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    by Carol Dweck

    My takeaway: There are two mindsets: the fixed mindset and the growth mindset. In the fixed mindset everything is about the outcome, while the growth mindset allows for valuing what you are doing regardless of the outcome. Remember that the mind is malleable—you always have a choice which mindset to adopt.

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    The Slight Edge

    by Jeff Olson

    My takeaway: Improvement lies in the small everyday actions you do repeatedly. Your philosophy affects what you do and how you think about simple everyday disciplines—those disciplines in turn defines who you are. Understand that time is your friend and your everyday actions will compound over time.

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    Stop Reading the News

    by Rolf Dobelli

    My takeaway: News is to your mind what sugar is to your body. Be aware that the press is selling the new and immediate as relevant—this is a fraud, relevance is a highly personal issue. Use these two questions to find out if news is relevant to you, Do you understand the world better now? And do you make better decisions?

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    My takeaway: Time is what you pay attention to. It’s not that life is short but that we waste a lot of it, by not being intentional. Take stock of what matters to you and happily disregard what doesn’t.

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    The Courage to be Disliked

    by Ichiro Kishimi and Fumitake Koga

    My takeaway: Understanding life is about understanding the “separation of tasks”—which tasks are yours and which tasks aren’t? Only encourage, but never meddle with other people’s tasks; ultimately it’s not up to you. Focus on your own responsibility and concern yourself with what you have control over—that will lighten your load and make life simpler.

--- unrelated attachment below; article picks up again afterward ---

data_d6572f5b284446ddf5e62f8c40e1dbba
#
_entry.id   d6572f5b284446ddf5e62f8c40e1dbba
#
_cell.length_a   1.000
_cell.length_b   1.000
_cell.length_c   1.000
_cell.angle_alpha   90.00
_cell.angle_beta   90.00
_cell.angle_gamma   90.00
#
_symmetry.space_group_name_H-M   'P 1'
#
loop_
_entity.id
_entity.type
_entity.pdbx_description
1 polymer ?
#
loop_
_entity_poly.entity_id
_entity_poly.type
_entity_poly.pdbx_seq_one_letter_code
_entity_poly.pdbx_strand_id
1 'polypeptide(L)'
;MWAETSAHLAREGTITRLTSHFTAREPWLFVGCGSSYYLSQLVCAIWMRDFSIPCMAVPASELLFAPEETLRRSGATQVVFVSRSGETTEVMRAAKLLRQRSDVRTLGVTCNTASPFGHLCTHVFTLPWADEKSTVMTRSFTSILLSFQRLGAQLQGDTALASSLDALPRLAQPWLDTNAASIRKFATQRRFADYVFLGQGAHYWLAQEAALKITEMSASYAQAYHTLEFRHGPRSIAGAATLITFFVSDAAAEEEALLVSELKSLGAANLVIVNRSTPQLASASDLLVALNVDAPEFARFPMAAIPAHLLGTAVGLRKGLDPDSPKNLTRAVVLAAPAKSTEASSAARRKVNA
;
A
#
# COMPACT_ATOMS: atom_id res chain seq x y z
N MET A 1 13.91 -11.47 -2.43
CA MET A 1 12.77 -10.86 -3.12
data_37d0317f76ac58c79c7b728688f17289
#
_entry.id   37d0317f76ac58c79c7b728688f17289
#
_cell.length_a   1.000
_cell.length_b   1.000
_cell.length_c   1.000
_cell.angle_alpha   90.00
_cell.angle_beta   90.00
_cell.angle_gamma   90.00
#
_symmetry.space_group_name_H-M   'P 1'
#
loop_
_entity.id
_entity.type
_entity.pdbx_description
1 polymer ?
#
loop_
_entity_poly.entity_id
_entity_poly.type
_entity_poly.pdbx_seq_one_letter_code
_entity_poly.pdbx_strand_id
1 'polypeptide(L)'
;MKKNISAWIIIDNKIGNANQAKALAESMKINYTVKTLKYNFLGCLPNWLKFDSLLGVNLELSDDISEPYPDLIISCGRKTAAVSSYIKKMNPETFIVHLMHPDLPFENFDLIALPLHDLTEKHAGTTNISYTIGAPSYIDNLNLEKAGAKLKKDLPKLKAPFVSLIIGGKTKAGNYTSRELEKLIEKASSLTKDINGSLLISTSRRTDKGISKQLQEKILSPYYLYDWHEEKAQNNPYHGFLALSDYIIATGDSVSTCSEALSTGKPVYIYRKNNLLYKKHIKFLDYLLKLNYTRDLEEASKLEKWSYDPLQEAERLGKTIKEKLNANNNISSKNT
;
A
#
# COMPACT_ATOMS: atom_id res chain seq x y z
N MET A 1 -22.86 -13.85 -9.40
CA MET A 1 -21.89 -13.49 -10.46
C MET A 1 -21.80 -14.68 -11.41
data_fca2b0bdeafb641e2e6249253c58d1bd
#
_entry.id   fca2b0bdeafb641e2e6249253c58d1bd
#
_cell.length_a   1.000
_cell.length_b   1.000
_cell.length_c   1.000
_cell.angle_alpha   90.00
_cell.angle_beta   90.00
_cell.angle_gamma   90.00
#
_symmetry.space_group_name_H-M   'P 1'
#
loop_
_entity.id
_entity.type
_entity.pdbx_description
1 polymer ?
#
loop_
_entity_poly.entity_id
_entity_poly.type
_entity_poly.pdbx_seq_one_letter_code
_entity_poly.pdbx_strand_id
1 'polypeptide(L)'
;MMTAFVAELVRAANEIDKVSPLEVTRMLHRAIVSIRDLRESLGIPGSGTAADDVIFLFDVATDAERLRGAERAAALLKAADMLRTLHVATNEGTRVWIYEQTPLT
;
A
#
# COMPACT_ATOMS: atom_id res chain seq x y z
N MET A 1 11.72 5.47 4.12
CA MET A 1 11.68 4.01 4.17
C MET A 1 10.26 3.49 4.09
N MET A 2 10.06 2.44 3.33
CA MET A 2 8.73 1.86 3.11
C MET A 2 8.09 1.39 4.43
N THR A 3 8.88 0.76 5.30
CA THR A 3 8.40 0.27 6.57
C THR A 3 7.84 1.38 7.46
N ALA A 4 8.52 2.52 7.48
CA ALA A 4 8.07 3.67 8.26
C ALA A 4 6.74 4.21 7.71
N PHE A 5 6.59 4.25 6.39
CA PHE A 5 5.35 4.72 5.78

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    My takeaway: Life is constantly throwing you new problems. The trick is to choose the problems you find worthy to solve and disregard the rest. What kind of pain do you want in your life and what would you be willing to struggle for?

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    Man’s Search for Meaning

    by Viktor E Frankl

    My takeaway: Change your perspective by switching the question “What do I expect from life?” to “What does life expect from me?” What matters is not the meaning of life in general but the specific meaning of a person’s life at a given moment. Meaning in life can be found in (1) by creating a work, (2) by experiencing something or encountering someone, and (3) by the attitude you take toward suffering.

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    My takeaway: Get to understand how much money is enough for you to have a life you love, now and in the future. Stop buying yourself out of every problem and see challenges as opportunities to learn new skills. Remember that waste does not lie in the number of possessions, but in your failure to enjoy them.

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    Nicely Said

    by Nicole Fenton

    My takeaway: Make sure your writing is clear, useful, and friendly. Writing is important because your words affect the way people feel. Keep your writing close to the way you speak and give it a human touch.

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    It Doesn’t Have to Be Crazy at Work

    by Jason Fried & David Heinemeier Hansson

    My takeaway: The perfect size of a product team is three people. Three reduces miscommunication and improves coordination—it speeds up the whole process. Be careful when setting expectations because promises leads to rushing, scrambling, and many times a tinge of regret.

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    by Jeff Sutherland

    My takeaway: Entertaining introduction to Scrum. Supported by stories from how different companies have implemented the framework. Liked that the author explains the why behind the framework, not just the how, and that he’s doing it in an accessible and easy way. Gave me a more meaningful understanding of how Scrum can be integrated in projects.